Another unicorn is set to gallop onto Wall Street, as MongoDB has put in its IPO paperwork. The open source NoSQL database provider plans to raise $100m in the offering, on top of the $311m it drew in from private-market investors over the past decade. As has been the case in other recent tech offerings, however, some of those later investors in MongoDB may well find that the IPO represents a ‘down round’ of funding.

Any discount for MongoDB likely won’t be as steep as the discount Wall Street put on the previous data platform provider to come public, Cloudera. Investors currently value the Hadoop pioneer at $2.2bn, slightly more than half its peak valuation as a private company. For its part, MongoDB, which last sold stock at $16.72, has more than 100 million shares outstanding, giving it a valuation of roughly $1.7bn.

While not directly comparable, Cloudera and MongoDB do share some traits that lend themselves to comparison. Both companies have their roots in open source software, and wrap some services around their licenses. (That said, MongoDB has gross margins more in line with a true software vendor than Cloudera. So far this year, it has been running at 71% gross margins, compared with just 46% for Cloudera.) Further, both companies are growing at about 50%, even though Cloudera is more than twice the size of MongoDB.

Assuming Wall Street looks at Cloudera for some direction on valuing MongoDB, shares of the NoSQL database provider appear set to hit the public market marked down from the private market. Cloudera is valued at slightly more than six times its projected revenue of $360m for the current fiscal year. Putting that multiple on the projected revenue of roughly $150m for MongoDB in its current fiscal year would pencil out to a market cap of about $920m. Given its cleaner business model and less red ink, MongoDB probably deserves a premium to Cloudera. While MongoDB certainly may top the $1bn valuation on its debut, reclaiming the previous peak price seems a bit out of reach.

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Ivanti keeps rolling along, adds RES Software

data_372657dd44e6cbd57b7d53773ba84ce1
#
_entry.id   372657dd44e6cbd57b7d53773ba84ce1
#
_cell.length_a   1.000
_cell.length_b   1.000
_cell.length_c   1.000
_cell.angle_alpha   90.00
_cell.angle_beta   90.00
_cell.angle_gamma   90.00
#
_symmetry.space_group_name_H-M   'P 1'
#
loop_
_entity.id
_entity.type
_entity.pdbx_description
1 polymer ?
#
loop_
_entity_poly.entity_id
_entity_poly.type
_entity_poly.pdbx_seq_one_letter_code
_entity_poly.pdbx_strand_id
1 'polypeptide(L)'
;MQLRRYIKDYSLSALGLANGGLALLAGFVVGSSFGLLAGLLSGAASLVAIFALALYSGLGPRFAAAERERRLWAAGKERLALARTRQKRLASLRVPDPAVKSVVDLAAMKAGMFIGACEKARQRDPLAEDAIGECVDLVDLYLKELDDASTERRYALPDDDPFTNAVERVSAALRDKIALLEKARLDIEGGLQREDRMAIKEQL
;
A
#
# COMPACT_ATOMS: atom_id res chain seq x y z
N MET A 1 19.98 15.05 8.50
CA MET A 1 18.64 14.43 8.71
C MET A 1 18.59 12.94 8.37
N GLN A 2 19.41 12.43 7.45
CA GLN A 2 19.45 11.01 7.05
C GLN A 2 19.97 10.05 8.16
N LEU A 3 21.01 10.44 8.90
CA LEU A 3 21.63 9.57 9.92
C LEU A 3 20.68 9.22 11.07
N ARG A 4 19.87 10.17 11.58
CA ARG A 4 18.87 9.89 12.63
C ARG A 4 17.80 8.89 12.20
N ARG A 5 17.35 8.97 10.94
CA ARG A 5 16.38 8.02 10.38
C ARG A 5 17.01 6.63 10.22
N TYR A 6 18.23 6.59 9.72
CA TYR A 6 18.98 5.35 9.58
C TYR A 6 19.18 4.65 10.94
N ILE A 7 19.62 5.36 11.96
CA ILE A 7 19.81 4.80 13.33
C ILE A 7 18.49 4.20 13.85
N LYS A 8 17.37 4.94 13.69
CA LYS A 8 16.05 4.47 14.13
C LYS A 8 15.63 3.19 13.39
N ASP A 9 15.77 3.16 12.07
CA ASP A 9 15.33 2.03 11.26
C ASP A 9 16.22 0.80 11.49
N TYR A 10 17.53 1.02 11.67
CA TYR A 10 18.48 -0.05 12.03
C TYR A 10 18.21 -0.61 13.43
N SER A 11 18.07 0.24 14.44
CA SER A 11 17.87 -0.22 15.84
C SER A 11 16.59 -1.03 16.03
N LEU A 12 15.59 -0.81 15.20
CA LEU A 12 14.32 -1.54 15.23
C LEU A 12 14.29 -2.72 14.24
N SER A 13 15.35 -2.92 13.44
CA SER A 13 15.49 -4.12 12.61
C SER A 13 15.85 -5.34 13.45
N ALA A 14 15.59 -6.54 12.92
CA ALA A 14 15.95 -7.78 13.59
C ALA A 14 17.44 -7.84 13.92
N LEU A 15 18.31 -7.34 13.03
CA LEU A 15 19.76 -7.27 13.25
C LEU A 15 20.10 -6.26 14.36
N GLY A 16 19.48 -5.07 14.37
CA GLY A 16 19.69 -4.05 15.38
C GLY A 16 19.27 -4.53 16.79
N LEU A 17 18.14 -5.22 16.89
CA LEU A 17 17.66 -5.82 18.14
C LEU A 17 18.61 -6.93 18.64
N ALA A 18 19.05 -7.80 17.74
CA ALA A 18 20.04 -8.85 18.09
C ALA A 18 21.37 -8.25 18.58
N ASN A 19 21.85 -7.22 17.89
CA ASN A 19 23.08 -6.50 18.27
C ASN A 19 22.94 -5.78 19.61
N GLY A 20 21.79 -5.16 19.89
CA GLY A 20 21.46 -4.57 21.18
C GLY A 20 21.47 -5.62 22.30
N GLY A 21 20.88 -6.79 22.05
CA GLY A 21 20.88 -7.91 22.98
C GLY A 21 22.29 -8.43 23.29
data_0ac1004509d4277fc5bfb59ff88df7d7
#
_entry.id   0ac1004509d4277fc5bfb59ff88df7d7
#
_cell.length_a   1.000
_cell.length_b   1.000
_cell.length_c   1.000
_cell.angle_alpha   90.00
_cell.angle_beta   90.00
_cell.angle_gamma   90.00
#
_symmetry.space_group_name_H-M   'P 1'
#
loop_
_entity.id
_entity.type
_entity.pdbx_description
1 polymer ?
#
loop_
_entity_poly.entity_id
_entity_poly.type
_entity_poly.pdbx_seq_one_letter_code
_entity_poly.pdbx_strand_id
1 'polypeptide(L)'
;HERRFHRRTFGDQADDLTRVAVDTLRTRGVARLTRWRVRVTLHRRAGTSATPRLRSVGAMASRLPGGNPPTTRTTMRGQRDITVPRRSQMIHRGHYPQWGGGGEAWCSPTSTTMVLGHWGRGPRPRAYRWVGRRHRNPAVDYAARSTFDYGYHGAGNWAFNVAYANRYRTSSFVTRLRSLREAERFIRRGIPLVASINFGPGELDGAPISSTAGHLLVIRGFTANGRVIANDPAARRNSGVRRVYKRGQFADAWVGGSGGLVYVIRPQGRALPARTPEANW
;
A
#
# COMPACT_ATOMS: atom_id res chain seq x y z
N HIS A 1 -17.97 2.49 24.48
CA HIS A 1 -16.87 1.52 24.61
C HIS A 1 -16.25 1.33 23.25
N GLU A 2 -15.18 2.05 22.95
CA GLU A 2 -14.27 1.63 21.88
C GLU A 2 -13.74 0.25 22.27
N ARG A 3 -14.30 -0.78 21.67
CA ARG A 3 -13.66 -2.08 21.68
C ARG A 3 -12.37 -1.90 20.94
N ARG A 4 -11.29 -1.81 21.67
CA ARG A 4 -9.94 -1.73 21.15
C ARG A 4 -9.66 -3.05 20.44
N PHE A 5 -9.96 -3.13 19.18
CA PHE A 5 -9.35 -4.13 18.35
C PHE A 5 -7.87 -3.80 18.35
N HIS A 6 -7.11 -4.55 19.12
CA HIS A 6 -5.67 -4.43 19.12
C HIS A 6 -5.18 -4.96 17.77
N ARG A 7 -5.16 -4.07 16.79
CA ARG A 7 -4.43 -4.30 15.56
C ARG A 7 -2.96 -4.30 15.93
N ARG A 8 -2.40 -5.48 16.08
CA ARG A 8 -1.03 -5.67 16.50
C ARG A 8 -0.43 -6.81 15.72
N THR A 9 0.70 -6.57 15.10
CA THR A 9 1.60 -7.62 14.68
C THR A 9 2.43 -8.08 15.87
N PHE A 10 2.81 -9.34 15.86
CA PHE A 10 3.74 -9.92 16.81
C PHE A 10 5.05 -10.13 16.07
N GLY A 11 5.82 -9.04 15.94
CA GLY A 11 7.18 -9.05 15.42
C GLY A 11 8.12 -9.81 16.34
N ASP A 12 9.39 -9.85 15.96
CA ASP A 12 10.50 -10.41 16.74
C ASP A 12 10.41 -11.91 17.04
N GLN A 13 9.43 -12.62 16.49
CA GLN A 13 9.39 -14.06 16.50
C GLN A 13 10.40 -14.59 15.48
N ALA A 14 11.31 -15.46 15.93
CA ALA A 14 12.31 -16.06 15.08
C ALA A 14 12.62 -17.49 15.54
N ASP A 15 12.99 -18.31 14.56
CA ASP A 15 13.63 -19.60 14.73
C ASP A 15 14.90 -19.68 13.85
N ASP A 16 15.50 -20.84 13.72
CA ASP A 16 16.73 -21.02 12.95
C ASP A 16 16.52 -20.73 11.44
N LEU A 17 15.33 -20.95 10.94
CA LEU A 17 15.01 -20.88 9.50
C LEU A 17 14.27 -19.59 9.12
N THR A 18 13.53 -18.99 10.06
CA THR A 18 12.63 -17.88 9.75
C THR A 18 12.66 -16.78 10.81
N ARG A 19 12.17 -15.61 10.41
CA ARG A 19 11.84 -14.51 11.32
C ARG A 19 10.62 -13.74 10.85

Contact: John Abbott, Brenon Daly

The rollup continues at Ivanti, the PE-backed company that itself is a bit of a rollup, created from the combination of LANDESK and HEAT Software in January. In its second acquisition under its new name, the Clearlake Capital portfolio company reached for user workspace management and IT automation firm RES Software. Although terms weren’t disclosed, subscribers to 451 Research’s M&A KnowledgeBase can see our deal record and proprietary estimate of the price and valuation in this transaction.

For years, RES fought it out in the virtual desktop management space with direct rival AppSense, while LANDESK, once part of Intel, tried to hold its ground in traditional desktop management. In 2010, Thoma Bravo stepped in to buy LANDESK from its then-owner Emerson Electric for $230m, supplementing it with a handful of smaller firms and topping it off with AppSense in March 2016. (While larger than RES, AppSense garnered basically the same multiple as RES in its sale to LANDESK. 451 Research M&A KnowledgeBase also has estimates for the AppSense sale.)

In January, Clearlake stepped in to buy LANDESK, a transaction that we understand valued the company at $1.15bn. The PE firm combined it with its own portfolio company, HEAT Software — itself a combination of FrontRange and Lumension — and eventually gave the cobbled-together infrastructure software giant its new name, Ivanti.

The rechristened company offers products in four main areas: client management, endpoint security, IT service and support software, and enterprise mobility management. Overall, it employs roughly 1,300. RES, with roughly 250 employees, adds complementary software tools. The startup is strongest in user workspace management and automation tools, but also has an enterprise app store, file sharing and synchronization, IT service management desk, and (most recently) endpoint security. RES also brings more of a European focus – the company was founded in Holland in 1999 and maintains a fairly strong business in the Benelux region.